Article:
“Murder in the Bayou” tells the story of eight women from the small town of Jennings, Louisiana who were killed over four years—but could another woman’s death years earlier be tied to the victims?
In 1998, in the same rural town, another woman was savagely beaten and left for dead—surviving for about a year before eventually succumbing to her injuries.
Sheila Comeaux’s family believes that even though the brutal attack occurred seven years before the first of the victims known as the “Jeff Davis 8” or “Jennings 8” was found dead, that Comeaux’s death is somehow connected to the murders.
“I believe strongly that my mom’s death is connected to the disappearances and deaths of these women. The cases are so related,” Comeaux’s daughter Lakesha Myers said in a 2009 interview with KPLC shown in “Murder in the Bayou.”
Myers said at the time that she believes her mother’s death should be investigated alongside the other victims because of the eerie similarities between the cases.
From 2005 to 2009, the bodies of eight women were found in or around Jennings, left in drainage canals or desolate back roads. All of the women were from the same social circle and were said to have lived a “high-risk lifestyle” including drugs and prostitution.
The victims included Loretta Lewis, Ernestine Daniels Patterson, Kristen Gary Lopez, Whitnei Dubois, Laconia “Muggy” Brown, Crystal Shay Benoit Zeno, Brittney Gary and Necole Guillory.
Myers said her mother had lived the “same lifestyle” as the “Jeff Davis 8.”
Comeaux was found badly beaten in an abandoned building on Valentine’s Day 1998.
“She had been beat, hit with something, beat with something, and from what I am understanding the only thing that kept her alive at the time is because it was so cold that it clotted her blood and it stopped her from bleeding to death,” relative Barb Ann Deshotel said in the Showtime docu-series.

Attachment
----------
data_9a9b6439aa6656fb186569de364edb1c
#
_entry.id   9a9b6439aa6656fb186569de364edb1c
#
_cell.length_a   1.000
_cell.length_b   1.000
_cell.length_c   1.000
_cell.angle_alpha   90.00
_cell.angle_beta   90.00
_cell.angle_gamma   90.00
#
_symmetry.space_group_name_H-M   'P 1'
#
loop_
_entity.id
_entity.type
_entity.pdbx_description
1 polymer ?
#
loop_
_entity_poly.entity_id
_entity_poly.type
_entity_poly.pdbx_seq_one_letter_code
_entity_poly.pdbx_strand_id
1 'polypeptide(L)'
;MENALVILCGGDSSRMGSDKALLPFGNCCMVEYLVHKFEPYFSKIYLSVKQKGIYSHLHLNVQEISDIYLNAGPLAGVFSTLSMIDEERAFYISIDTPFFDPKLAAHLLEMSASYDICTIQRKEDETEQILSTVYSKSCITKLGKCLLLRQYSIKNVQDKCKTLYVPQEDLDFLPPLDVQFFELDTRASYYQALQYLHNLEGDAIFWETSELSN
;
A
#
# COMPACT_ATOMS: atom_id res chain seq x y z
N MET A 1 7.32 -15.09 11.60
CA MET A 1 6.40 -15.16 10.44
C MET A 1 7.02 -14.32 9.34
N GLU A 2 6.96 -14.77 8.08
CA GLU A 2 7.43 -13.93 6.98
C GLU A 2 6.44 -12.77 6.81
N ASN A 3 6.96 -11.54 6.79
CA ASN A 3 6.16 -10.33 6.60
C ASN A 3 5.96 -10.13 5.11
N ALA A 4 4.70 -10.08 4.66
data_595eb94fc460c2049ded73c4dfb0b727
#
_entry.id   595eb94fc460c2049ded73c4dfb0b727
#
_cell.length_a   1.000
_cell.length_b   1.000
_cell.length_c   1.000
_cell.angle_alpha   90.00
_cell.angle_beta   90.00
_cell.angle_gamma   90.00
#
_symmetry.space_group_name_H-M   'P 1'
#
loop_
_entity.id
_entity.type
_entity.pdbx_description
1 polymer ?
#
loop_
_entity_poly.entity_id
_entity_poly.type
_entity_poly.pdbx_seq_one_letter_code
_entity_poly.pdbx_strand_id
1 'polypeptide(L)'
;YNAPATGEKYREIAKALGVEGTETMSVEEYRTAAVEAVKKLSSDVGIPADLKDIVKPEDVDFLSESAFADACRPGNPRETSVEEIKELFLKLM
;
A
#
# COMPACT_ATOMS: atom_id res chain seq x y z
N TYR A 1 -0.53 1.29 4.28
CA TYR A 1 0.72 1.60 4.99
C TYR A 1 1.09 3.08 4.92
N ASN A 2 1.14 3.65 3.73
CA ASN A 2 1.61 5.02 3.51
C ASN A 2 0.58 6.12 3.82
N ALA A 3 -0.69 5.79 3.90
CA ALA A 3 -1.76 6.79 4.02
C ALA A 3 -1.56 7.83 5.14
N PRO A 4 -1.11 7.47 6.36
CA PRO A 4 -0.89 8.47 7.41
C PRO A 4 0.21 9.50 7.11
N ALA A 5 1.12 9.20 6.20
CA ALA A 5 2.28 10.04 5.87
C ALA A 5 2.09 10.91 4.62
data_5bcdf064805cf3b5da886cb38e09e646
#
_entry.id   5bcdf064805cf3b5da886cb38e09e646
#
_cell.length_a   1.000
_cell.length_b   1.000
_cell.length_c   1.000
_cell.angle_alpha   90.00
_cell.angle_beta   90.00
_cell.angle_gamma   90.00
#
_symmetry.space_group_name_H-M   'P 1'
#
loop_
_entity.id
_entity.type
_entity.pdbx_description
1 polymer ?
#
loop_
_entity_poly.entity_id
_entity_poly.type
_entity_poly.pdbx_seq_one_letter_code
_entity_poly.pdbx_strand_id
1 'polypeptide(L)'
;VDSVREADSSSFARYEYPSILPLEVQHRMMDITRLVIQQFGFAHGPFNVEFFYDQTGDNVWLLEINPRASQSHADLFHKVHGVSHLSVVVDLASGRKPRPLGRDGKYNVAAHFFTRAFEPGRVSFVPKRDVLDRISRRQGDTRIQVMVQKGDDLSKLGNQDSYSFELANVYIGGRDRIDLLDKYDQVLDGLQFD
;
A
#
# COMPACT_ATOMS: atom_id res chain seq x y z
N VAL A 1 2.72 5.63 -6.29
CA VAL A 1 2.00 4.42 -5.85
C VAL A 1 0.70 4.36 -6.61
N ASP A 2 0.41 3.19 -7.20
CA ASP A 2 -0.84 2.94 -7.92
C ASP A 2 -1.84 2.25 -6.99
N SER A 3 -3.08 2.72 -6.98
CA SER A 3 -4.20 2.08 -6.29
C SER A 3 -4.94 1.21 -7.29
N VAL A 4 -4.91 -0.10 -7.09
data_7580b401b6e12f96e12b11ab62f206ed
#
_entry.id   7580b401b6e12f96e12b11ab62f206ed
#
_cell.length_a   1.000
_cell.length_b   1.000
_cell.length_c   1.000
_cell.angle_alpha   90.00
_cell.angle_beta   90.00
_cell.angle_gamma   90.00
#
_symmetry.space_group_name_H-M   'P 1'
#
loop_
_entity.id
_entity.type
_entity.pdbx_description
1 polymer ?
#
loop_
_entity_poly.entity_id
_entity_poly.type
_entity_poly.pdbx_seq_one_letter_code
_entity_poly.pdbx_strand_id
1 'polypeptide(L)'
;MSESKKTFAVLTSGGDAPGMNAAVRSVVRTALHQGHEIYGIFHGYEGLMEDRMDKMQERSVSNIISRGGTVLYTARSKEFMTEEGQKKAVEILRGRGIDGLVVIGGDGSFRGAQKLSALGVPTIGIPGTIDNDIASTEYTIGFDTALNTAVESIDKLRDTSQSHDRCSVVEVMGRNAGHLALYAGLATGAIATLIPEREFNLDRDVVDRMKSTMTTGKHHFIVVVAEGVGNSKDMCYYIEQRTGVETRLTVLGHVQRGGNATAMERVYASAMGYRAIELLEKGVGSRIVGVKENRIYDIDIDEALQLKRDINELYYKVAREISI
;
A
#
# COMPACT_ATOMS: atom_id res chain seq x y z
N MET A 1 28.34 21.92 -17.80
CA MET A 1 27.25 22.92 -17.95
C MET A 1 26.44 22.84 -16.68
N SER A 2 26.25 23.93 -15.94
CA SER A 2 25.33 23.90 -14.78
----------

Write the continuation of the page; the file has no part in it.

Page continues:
Comeaux was severely injured—but initially survived—and was hospitalized for about a year, according to Ethan Brown, an executive producer on the series who also wrote a book about the murders.
“Comeaux was out by Fondel’s funeral home in Jennings making a drug bust when it went bad somehow,” he said in the documentary.
Comeaux’s family believes she was acting as a police informant at the time—another suspected commonality between her and the “Jeff Davis 8”—and had been wired up to capture the deal for investigators.
But something went drastically wrong.
“First she turned informant and then when she didn’t want to tell or whatever anymore, it’s when this happened,” Deshotel said.
Authorities have not publicly commented about whether Comeaux was in fact working as an informant; however, in a taped interview with a 2008 task force created to investigate the “Jeff Davis 8” murders one witness also described her as an informant.
“The police wired her up to go out and bust these people. And everybody figured Sheila as a Narc,” the unidentified witness said. “Needless to say, she’s dead.”
Although Comeaux initially survived the attack, she was never able to clearly tell what had happened to her.
“Every time she would start talking about what happened, they would call the police to come in so that they could question her about it and every time that the detective that was working her case showed up, she’d stop talking. She wouldn’t say anything else,” Myers would later recall to local media.
Comeaux died March 19, 1999, according to KPLC.
The case was never solved, much like all eight of the “Jeff Davis 8” murders, and the relationship Comeaux had with law enforcement remains unclear.
Brown believes the “Jeff Davis 8” victims had also been working as informants for law enforcement before they died. Many of the victims’ family members report the suspected connection as well.
“Family members and friends told me that the women of the Jeff Davis 8 would provide a steady flow of information to the police,” Brown said. “As informants the women were squeezed between law enforcement and the most dangerous people in South Jennings.”
First victim Loretta Chaisson’s brother Nick Chaisson said his sister told family members she was going to be a witness in a drug deal just weeks before she was killed.
Sarah Benoit, the cousin of victim Crystal Shay Benoit Zeno, believes she had been an informant for the sheriff’s office.
“The informant culture in a small town like Jennings left the women of the Jeff Davis 8 vulnerable,” Brown said. “As drug users, they were vulnerable to arrests, constantly, they were in and out of the jail regularly.”
With the women gone, it’s difficult to know what secrets they may have taken to their grave.
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